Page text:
They Are Timely
To some extent this is a continuation of the argument above. Mobile is an immediate medium, the time to let a user know about a specific promotion, offer or service is at the very moment they need it. That in turn means processing data in real-time and being able to deliver push campaigns and in-app messages at precisely the right moment, or on the back of a specific trigger action in the app. By taking this approach, each individual receives a communication at the right time for them - not at the time a marketer ‘scheduling’ the campaign feels is appropriate.
They Are Personalized
A small but important detail. Using the customer’s real name, and perhaps more importantly referring specifically to the items they have viewed, or the trips they have made (to give just two examples) immediately makes any communication more effective. Of course to make this happen you’ll need to integrate the mobile marketing platform with existing systems of record.
They Deliver Customized Creative
Whilst behavior is usually the basis for initially determining who receives which campaign, that doesn’t mean that each person in that group receives the same creative. To continue the musical example above, do women who like jazz respond to the same creative as men who like jazz? Of course ultimately there is only one way to truly answer that question - by testing alternative creatives for alternative demographics. But the principle - of experimenting with creative for different audiences - should always be followed. To take one more very obvious example - communications should always be localized into the language specified by the phone user.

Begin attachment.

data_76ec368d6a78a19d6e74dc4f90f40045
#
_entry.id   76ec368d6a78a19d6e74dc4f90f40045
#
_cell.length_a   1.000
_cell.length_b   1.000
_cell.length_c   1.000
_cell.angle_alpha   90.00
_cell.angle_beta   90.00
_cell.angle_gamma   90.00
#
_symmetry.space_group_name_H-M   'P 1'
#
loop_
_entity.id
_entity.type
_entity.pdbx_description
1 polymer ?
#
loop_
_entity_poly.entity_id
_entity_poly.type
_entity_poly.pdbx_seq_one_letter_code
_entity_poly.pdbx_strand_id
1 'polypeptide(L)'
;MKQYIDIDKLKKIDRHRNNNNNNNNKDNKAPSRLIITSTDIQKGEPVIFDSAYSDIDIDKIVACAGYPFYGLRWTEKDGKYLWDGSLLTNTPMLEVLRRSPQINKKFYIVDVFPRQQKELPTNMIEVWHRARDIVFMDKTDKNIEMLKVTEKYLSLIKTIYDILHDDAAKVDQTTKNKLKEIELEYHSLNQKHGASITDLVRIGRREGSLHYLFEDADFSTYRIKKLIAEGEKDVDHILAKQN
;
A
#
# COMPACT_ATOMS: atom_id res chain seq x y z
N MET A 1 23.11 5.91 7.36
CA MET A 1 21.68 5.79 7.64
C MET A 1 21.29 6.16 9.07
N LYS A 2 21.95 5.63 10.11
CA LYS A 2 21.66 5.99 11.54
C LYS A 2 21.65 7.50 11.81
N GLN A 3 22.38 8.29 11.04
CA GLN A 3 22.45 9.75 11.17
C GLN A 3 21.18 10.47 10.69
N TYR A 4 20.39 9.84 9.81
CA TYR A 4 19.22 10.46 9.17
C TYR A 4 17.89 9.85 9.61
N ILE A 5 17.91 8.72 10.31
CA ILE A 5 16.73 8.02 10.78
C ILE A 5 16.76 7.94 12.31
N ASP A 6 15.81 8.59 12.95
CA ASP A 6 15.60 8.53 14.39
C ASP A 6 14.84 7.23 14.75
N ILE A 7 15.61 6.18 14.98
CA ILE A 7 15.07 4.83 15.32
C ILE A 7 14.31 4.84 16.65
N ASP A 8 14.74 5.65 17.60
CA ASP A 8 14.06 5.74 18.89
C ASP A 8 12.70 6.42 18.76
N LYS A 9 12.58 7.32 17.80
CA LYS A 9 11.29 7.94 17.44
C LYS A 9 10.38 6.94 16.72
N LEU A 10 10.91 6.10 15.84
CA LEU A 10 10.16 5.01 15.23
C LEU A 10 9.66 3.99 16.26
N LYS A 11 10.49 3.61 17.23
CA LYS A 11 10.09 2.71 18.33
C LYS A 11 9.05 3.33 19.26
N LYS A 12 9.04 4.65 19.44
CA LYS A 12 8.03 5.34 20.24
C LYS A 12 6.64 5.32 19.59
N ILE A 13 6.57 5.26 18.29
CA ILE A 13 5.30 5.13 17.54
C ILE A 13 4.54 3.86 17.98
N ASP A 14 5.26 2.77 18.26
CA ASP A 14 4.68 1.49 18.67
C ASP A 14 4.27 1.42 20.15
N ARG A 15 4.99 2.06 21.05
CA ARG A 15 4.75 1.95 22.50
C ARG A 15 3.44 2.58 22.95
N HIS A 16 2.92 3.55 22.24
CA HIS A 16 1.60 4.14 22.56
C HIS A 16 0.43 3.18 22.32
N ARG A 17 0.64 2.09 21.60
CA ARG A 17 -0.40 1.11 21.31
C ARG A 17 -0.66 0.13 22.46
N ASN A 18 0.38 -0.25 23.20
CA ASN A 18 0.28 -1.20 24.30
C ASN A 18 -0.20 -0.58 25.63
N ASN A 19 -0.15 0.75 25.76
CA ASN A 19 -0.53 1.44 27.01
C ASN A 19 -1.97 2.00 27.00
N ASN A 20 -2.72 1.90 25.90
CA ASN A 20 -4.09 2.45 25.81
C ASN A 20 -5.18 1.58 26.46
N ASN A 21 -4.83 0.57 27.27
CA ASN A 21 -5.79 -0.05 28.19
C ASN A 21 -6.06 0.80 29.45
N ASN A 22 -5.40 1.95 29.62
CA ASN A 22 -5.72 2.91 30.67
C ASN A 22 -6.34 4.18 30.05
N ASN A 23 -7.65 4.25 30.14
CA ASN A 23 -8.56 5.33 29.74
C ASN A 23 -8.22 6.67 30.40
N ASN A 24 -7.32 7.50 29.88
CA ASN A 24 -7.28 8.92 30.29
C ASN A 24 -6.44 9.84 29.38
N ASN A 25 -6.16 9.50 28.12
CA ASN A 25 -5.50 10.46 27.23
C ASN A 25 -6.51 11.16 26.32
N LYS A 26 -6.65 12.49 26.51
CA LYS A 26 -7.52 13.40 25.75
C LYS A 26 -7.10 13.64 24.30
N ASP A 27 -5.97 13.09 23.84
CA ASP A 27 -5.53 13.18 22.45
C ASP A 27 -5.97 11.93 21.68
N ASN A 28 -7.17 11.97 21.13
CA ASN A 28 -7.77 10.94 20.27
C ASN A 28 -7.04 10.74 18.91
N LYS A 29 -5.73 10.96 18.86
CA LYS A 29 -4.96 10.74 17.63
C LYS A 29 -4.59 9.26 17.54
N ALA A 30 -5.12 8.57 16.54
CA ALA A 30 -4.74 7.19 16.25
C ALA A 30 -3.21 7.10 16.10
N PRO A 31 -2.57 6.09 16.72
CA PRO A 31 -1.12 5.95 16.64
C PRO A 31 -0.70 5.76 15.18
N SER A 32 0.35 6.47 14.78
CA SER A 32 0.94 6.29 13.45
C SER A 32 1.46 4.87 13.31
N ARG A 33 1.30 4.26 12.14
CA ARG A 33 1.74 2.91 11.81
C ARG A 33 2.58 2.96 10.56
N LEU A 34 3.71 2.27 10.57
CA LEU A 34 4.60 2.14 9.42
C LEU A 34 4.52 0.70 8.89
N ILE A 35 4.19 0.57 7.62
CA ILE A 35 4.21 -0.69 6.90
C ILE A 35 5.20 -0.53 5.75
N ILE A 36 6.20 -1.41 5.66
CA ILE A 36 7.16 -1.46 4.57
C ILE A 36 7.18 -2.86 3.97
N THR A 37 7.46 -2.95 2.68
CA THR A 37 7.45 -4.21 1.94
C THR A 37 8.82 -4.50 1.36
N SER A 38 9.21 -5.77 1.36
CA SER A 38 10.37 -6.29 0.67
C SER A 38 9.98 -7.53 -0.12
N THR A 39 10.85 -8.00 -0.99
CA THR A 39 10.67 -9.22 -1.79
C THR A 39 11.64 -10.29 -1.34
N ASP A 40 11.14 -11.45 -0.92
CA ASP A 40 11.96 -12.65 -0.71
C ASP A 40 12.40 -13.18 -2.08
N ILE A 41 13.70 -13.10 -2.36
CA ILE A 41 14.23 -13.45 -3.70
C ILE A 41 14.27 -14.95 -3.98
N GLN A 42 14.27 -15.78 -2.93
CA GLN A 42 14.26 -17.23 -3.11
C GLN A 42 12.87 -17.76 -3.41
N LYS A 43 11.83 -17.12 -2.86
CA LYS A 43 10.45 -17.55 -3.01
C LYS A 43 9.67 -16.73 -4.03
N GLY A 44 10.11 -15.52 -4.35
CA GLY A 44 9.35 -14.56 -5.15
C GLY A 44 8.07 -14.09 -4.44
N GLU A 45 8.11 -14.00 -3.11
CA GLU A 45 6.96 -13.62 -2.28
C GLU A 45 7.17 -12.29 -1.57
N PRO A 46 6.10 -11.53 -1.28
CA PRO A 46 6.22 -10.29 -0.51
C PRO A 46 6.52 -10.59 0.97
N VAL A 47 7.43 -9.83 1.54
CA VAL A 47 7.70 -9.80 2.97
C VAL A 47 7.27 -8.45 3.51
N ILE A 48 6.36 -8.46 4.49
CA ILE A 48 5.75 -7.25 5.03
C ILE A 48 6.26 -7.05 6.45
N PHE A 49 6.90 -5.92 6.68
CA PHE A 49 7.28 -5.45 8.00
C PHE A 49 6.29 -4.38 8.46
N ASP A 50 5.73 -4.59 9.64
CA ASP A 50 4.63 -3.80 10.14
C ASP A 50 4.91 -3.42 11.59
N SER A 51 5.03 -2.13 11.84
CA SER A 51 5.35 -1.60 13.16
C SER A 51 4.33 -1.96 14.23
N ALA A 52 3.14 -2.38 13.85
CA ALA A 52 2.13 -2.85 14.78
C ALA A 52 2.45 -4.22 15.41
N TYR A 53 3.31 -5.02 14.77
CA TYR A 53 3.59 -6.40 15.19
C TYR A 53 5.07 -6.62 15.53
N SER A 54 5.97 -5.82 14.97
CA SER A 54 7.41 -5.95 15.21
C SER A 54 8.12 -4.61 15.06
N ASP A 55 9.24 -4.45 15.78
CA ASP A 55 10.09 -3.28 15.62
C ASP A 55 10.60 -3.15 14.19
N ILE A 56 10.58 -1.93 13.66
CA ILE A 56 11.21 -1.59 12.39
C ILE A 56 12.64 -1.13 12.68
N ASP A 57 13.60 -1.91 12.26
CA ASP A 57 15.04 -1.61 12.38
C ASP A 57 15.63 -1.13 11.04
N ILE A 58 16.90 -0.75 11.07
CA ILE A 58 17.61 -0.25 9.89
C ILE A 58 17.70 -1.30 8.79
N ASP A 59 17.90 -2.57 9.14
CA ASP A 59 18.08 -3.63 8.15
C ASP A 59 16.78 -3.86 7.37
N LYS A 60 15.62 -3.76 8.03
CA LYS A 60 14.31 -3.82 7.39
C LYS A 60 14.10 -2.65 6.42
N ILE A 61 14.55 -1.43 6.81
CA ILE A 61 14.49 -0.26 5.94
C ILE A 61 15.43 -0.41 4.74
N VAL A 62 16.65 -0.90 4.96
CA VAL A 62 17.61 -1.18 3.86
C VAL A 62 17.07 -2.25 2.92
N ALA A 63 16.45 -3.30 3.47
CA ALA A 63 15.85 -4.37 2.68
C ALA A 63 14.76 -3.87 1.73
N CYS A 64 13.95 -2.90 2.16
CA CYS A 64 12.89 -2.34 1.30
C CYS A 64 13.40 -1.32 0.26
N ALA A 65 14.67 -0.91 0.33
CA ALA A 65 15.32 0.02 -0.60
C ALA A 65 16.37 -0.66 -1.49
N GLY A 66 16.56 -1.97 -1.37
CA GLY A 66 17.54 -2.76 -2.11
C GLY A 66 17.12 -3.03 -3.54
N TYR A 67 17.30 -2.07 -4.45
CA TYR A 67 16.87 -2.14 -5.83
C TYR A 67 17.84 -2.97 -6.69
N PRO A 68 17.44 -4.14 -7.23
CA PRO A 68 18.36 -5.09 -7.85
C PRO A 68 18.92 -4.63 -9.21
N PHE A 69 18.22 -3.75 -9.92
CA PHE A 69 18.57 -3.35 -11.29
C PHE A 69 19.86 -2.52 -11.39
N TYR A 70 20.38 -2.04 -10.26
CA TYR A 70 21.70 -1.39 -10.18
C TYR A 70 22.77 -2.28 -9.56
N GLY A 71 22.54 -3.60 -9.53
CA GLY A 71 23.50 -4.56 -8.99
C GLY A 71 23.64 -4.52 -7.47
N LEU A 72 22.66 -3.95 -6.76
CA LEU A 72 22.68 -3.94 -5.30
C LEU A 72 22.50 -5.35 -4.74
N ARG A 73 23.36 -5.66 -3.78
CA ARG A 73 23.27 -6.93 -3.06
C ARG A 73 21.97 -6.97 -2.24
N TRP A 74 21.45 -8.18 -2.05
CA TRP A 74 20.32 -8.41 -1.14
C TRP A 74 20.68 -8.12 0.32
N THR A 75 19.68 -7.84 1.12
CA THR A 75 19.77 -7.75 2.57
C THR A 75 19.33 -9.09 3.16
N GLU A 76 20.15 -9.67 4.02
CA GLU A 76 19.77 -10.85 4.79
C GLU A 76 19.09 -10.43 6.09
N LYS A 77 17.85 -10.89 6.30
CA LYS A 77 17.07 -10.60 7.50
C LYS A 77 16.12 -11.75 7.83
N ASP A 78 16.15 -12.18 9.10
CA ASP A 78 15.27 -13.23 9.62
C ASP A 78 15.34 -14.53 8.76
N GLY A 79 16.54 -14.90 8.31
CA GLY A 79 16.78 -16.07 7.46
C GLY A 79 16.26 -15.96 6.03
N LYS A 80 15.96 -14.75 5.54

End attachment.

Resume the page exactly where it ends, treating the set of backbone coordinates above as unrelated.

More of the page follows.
They Are Delivered In The Right Channel
This may seem obvious, but needs to be remembered. Different people respond in different ways to communications depending on how they are delivered. I may not typically respond to push notifications. Another customer may ignore email. It may be established that one individual is particularly responsive to communications delivered the moment the app opens - whilst others particularly dislike this approach. Which is all a way of saying that it is possible to know which customer groups want to be communicated in each channel and act on that knowledge - and as a result deliver campaigns in the way each individual wants to receive them.
Bringing It All Together
Personalization at the campaign level moves us towards the end goal: the ‘campaign of one’, or the native-mobile prompt at just the right time, offering just the right promotion or service. It is always important to keep this goal in mind. As a rule, we must move beyond the idea of large segments of users, receiving campaigns ‘scheduled’ for specific times, and rather think in terms of a complex interaction engine. That engine processes large amounts of data in real-time and delivers the right interaction to the right person at the right time.
What’s next? Clearly machine learning will play an ever greater role in the mobile future. And personalization of the mobile app experience itself will become more and more prevalent. I will write about both those topics in the near future. But for the moment, just remember to get personal!